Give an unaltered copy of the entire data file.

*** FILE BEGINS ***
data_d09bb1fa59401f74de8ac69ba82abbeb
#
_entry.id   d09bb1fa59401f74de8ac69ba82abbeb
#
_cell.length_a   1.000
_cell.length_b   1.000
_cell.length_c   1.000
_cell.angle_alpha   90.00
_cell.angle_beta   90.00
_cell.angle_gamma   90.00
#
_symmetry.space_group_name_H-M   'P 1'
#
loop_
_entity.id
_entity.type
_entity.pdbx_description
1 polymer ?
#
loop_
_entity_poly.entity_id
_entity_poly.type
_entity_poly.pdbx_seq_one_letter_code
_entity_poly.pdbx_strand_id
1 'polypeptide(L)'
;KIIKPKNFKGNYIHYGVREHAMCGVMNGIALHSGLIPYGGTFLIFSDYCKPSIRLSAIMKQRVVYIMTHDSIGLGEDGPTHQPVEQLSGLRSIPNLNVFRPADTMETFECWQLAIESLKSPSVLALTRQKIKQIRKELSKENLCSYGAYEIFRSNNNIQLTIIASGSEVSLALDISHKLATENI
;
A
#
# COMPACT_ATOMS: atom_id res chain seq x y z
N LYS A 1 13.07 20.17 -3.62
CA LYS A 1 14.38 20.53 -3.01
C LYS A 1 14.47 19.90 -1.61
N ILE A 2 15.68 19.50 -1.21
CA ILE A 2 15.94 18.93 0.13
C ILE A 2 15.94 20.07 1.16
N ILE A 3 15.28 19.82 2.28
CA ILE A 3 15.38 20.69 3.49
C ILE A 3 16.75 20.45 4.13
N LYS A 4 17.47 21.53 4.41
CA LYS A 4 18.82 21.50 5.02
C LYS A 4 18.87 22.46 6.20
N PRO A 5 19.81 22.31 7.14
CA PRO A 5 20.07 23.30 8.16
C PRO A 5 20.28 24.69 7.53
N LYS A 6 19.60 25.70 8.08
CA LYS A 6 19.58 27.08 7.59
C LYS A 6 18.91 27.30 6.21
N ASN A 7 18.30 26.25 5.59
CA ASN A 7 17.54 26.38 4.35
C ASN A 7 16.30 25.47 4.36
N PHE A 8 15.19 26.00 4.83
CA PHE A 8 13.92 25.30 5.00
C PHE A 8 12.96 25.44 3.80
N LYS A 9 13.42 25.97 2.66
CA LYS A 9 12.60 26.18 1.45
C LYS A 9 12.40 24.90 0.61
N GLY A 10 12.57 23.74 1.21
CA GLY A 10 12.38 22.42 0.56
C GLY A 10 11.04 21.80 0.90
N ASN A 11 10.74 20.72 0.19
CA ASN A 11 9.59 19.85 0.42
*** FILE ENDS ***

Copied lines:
data_d09bb1fa59401f74de8ac69ba82abbeb
#
_entry.id   d09bb1fa59401f74de8ac69ba82abbeb
#
_cell.length_a   1.000
_cell.length_b   1.000
_cell.length_c   1.000
_cell.angle_alpha   90.00
_cell.angle_beta   90.00
_cell.angle_gamma   90.00
#
_symmetry.space_group_name_H-M   'P 1'
#
loop_
_entity.id
_entity.type
_entity.pdbx_description
1 polymer ?
#
loop_
_entity_poly.entity_id
_entity_poly.type
_entity_poly.pdbx_seq_one_letter_code
_entity_poly.pdbx_strand_id
1 'polypeptide(L)'
;KIIKPKNFKGNYIHYGVREHAMCGVMNGIALHSGLIPYGGTFLIFSDYCKPSIRLSAIMKQRVVYIMTHDSIGLGEDGPTHQPVEQLSGLRSIPNLNVFRPADTMETFECWQLAIESLKSPSVLALTRQKIKQIRKELSKENLCSYGAYEIFRSNNNIQLTIIASGSEVSLALDISHKLATENI
;
A
#
# COMPACT_ATOMS: atom_id res chain seq x y z
N LYS A 1 13.07 20.17 -3.62
CA LYS A 1 14.38 20.53 -3.01
C LYS A 1 14.47 19.90 -1.61
N ILE A 2 15.68 19.50 -1.21
CA ILE A 2 15.94 18.93 0.13
C ILE A 2 15.94 20.07 1.16
N ILE A 3 15.28 19.82 2.28
CA ILE A 3 15.38 20.69 3.49
C ILE A 3 16.75 20.45 4.13
N LYS A 4 17.47 21.53 4.41
CA LYS A 4 18.82 21.50 5.02
C LYS A 4 18.87 22.46 6.20
N PRO A 5 19.81 22.31 7.14
CA PRO A 5 20.07 23.30 8.16
C PRO A 5 20.28 24.69 7.53
N LYS A 6 19.60 25.70 8.08
CA LYS A 6 19.58 27.08 7.59
C LYS A 6 18.91 27.30 6.21
N ASN A 7 18.30 26.25 5.59
CA ASN A 7 17.54 26.38 4.35
C ASN A 7 16.30 25.47 4.36
N PHE A 8 15.19 26.00 4.83
CA PHE A 8 13.92 25.30 5.00
C PHE A 8 12.96 25.44 3.80
N LYS A 9 13.42 25.97 2.66
CA LYS A 9 12.60 26.18 1.45
C LYS A 9 12.40 24.90 0.61
N GLY A 10 12.57 23.74 1.21
CA GLY A 10 12.38 22.42 0.56
C GLY A 10 11.04 21.80 0.90
N ASN A 11 10.74 20.72 0.19
CA ASN A 11 9.59 19.85 0.42